Blogs of Note for the Week Ending October 31, 2014
Every day I learn something that advances my leadership knowledge and competency. Here are quotes from 5 blogs that got my attention this week. I don’t benefit from reposting any of these posts. Sometimes, I don’t even know the writer. However, I do read and personally grow my knowledge by reading posts that challenge my thinking and get me to think outside my old paradigm. It’s not important that you agree with any of these writers. It’s only important that you think. I hope you will find some new sources of inspiration with these posts. Here’s the next group of 5 in the series:
Leadership Lessons From Preschool Story Time
During a recent trip to the local bookstore with my 4-year-old daughter, Avi, we sat down for a storytelling session in the children’s section. The facilitator, looking like a giant on a pint-sized, blue chair, began with a simple question: “What do we need to do to get started, kids?” she asked the preschoolers and kindergarteners seated in a semi-circle in front of her.
In unison, they responded: “Open our ears, close our mouths, eyes on me (the facilitator).” I thought to myself, “Holy cow! That can work for leaders, too!”
If you want to exude presence, improve how you communicate, which starts with really listening. Leaders with that “wow factor,” that “je ne sais quoi” have learned how to be present. They are in the moment and listen more than they talk. Listening carefully helps them gather valuable information, demonstrate that they care, and ultimately draws people to them.
Rabbi Evan Moffic
3 Important Lessons From the Mark Driscoll Affair
A recent headline in Christianity Today asked “Was Mark Driscoll’s board a problem?” The problem lies in the headline itself. It suggests the board belonged to Mark Driscoll. The board of a church or synagogue does not belong to its pastor or rabbi. It belongs to its members. It belongs to the community. Ultimately, it belongs to God.
The challenge is how to make this ideal real in an organization. Too often a weak board becomes subordinate to its pastor or rabbi. This is both a theological and practical challenge.
The theological challenge is that we are not ultimately in charge. God is. The practical challenge is one all non-profit organizations face. How do we operate efficiently without sacrificing our beliefs or core commitments? As one of my teachers, Rabbi Terry Bookman put it, how do we embrace “business-like” procedures without becoming a business?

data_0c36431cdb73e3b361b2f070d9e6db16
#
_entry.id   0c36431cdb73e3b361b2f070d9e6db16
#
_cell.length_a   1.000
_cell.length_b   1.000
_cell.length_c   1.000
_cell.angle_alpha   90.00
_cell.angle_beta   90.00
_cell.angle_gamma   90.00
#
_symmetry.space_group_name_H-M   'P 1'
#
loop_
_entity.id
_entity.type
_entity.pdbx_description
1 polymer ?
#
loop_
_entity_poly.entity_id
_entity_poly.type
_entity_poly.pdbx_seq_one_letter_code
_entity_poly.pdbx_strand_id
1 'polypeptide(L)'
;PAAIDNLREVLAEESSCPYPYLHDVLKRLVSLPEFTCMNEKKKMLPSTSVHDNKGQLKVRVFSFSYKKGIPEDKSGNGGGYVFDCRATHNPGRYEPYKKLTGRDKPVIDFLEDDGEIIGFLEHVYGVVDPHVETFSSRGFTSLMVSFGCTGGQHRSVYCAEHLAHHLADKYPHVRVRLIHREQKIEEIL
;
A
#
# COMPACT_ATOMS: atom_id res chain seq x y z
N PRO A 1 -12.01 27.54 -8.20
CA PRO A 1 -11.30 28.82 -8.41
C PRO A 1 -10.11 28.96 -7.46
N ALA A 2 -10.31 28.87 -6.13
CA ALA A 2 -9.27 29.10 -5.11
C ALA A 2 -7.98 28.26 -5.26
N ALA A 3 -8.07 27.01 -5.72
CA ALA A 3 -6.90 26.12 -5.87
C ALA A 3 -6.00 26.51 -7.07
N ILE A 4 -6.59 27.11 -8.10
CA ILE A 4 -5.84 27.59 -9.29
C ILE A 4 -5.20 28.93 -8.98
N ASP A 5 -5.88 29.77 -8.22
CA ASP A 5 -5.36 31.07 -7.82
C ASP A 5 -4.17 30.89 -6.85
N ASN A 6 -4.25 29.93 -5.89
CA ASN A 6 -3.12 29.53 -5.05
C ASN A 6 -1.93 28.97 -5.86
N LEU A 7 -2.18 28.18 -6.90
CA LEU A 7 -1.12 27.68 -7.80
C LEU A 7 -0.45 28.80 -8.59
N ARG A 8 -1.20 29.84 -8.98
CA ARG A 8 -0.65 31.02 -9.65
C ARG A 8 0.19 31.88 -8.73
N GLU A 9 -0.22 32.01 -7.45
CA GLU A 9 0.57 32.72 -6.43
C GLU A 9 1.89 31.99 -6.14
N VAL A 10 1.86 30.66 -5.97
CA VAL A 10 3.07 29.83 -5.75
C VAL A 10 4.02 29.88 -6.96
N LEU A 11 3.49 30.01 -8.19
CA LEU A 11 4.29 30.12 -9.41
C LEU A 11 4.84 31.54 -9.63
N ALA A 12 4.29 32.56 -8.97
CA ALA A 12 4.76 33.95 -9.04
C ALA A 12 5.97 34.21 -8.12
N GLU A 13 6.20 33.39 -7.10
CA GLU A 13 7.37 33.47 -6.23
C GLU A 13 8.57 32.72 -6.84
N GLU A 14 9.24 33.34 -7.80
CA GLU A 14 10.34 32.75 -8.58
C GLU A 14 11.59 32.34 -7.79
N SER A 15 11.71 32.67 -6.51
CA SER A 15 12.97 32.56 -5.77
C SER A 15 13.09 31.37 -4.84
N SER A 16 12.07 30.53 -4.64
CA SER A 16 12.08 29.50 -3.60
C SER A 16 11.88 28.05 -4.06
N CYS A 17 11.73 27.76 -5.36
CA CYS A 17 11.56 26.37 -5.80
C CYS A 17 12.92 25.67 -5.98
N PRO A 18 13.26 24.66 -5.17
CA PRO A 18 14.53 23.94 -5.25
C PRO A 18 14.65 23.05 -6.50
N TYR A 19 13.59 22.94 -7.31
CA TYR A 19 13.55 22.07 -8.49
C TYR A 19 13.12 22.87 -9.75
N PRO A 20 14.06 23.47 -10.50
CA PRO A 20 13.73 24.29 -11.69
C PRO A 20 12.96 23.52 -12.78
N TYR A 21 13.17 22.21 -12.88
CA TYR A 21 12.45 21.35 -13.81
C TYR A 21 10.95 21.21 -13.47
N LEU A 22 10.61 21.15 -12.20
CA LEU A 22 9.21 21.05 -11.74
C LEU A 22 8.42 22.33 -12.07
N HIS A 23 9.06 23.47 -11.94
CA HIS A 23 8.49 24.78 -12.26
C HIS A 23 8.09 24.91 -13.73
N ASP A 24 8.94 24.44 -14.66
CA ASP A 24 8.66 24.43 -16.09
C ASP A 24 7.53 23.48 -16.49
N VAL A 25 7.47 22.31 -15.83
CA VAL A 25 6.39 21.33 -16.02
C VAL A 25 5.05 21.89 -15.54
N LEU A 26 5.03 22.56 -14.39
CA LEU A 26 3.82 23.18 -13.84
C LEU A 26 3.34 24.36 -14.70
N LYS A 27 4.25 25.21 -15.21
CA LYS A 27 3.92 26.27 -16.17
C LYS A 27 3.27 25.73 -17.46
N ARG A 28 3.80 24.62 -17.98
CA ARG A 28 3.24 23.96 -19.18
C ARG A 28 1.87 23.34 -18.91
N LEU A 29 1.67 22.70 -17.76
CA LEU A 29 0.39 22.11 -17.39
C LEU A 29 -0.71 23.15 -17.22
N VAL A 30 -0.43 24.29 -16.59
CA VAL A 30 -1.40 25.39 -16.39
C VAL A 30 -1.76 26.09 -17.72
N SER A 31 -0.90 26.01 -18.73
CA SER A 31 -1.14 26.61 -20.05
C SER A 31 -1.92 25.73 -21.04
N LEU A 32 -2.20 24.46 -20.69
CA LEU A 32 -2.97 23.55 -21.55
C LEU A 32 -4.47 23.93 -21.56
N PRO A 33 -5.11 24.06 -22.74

Three truths should guide us.
1. A church or synagogue is more like a home than a business. The non-professional leadership of our houses of worship…
Five not-to-be-missed books
1) The small BIG, By Steve Martin, Noah Goldstein, and Robert Cialdini…
2) Rookie Smarts, by Liz Wiseman…
3) The Customer-Funded Business, By John Mullins…
4) Tilt, By Niraj Dawar…
5) 10% Happier, By Dan Harris…
6 Ways to Create More Joy at Work
Great leaders are joy inducers. Not the giddy kind of joy, but deep-seeded joy that comes from inspired and meaningful contribution. Inspiring joy is a pragmatic pursuit. I’ve yet to encounter a truly joyful poor performer.
Last week, I asked all my social media circles to identify three things they liked most about their job. There was a deep feeling of passion and joy throughout the comments. It’s not to late to contribute. The themes were remarkably consistent and a useful guide for leaders looking to inspire greater joy and higher performance on their teams.
For a more joyous, engaged and high-performing team look for ways to maximize these six aspects of the job design and interaction.
People long to contribute to an important cause that’s aligned with their values. Help your team understand the bigger impact they are making on the world.
Emotional Intelligence: Cult or Competitive Advantage?
Clearly crafted to raise eyebrows (and clicks), it proclaimed, “Emotional Intelligence is Overrated.” After tucking away my initial skepticism and lowering my raised eyebrow, I read through the article to investigate author Adam Grant’s points. After all, I respect Grant and his work in the field of emotional intelligence.
The article tells a cautionary tale of a CEO who puts a good deal of faith in the importance of emotional intelligence, only to be “proven” wrong not once, but twice, by Grant and his team who conducted experiments with “hundreds of salespeople.”
We’re meant to see this story as proof positive that any intelligent corporate leader should abandon demonstrably high emotional intelligence (EI) as any sort of criterion, or at the very least, relocate it to the touchy-feely fields where “you have to deal with emotions every day, like sales, real estate, and counseling.
The Transformational Leadership Strategist TM